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A Helpful Guide To Cat Vomit Color Chart For Pet Parents

A Helpful Guide To Cat Vomit Color Chart For Pet Parents

Every cat owner will encounter vomiting in their pet at least once in their lifetime.  

Cats can vomit for a variety of reasons.  While some of them are quite harmless, others can even mean serious health problems.

As soon as you notice that your cat is vomiting, you should carefully observe her and see if she shows any additional symptoms.

What is also important is the color of your cat’s vomit. In order to understand what it can show you, below I bring you a description of the cat vomit color chart.

Cat Vomit Color Chart

Cat’s Vomit Color
Meaning
WhiteEating too quickly, hairballs, or being overly active on an empty stomach
YellowA combination of stomach acid and bile
BrownFood color, food allergies, bleeding in the GI tract
GreenOccurs due to plant-eating or gastrointestinal obstruction
RedUpper GI tract upset, foreign bodies, infections, toxins

White Foamy Vomit

Almost all cats will at least sometimes vomit white foam – and, in most cases, this will not indicate any serious health problems.

This can happen if a cat eats too much food too quickly, or if she’s having too much activity on an empty stomach.

White foamy vomit might also occur if your little kitten ingested some of her hair while grooming herself.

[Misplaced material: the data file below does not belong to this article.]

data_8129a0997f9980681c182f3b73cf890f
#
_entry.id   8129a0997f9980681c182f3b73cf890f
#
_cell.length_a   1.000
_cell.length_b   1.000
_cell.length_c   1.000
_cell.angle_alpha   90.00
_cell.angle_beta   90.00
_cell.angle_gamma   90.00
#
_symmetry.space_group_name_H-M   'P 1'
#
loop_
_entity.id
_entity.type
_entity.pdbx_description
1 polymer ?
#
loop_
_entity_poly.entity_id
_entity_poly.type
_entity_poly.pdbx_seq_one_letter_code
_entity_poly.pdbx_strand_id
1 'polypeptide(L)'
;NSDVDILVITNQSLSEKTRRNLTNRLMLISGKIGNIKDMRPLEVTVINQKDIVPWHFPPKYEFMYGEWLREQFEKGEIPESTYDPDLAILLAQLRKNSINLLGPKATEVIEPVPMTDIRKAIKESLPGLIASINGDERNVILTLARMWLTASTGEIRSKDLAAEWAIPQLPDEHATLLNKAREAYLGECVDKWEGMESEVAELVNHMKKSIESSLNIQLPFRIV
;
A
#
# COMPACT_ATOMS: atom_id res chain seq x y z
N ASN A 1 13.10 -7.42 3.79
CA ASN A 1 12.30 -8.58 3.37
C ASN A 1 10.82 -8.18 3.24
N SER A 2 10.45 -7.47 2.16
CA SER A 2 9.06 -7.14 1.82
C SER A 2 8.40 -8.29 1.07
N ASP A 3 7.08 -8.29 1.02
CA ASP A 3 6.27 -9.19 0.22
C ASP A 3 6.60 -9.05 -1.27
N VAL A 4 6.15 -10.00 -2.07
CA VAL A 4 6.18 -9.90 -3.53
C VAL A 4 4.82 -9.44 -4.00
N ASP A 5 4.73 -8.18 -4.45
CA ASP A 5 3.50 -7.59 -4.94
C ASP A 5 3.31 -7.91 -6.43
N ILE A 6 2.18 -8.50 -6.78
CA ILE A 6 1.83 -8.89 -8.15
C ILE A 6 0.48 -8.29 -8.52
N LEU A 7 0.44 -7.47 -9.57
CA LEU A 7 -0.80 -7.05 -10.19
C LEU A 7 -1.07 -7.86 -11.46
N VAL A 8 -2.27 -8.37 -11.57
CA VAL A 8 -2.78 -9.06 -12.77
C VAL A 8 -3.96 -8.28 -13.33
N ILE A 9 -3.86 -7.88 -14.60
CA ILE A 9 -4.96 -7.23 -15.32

To avoid this, make sure to introduce regular meals for your kitten – at the same time every day. Also, if she has very long fur, you should brush it frequently to avoid hairballs.

If this helps, and your cat otherwise seems perfectly fine, there’s nothing to worry about. However, if your cat continues to vomit white foam, and shows any other signs of illness, such as lethargy or appetite loss, it’s time to contact a veterinarian.

Read Also: 4 Home Remedies For Cat Vomiting White Foam

Yellow Vomit

Sick cat with vomit on floor

If your cat vomits yellow, this usually means she has an empty stomach. Cats have acids in their stomach that are there to aid their digestion. They also have bile, which is a fluid produced in their liver and also assists with their digestion.

When the cat’s stomach is empty, these acids have nothing to dilute them, and irritate the stomach lining, causing the cat to vomit bile, according to Spruce Pets

This can easily be solved by feeding your cat smaller meals more often, as to avoid an empty stomach in her.

Of course, you should be careful not to make your cat obese, and make sure you’re not leaving food available to her all the time.

See Also: 7 Home Remedies For Cat Vomiting Yellow Liquid

Brown Vomit

A cat’s vomit can be brown for a couple of reasons. 

First of all, this could be due to the simplest reason – perhaps your cat has eaten brown food! Also, she might be dealing with food sensitivities, and it’s the right moment you change her diet.

So, in this case, the brown vomit isn’t a sign of a serious health problem, but rather a food intolerance. 

Still, a cat might also be dealing with food allergies, causing her to vomit. If this is the case, she could also show some other common symptoms, such as diarrhea, skin rash, and her fur looking separated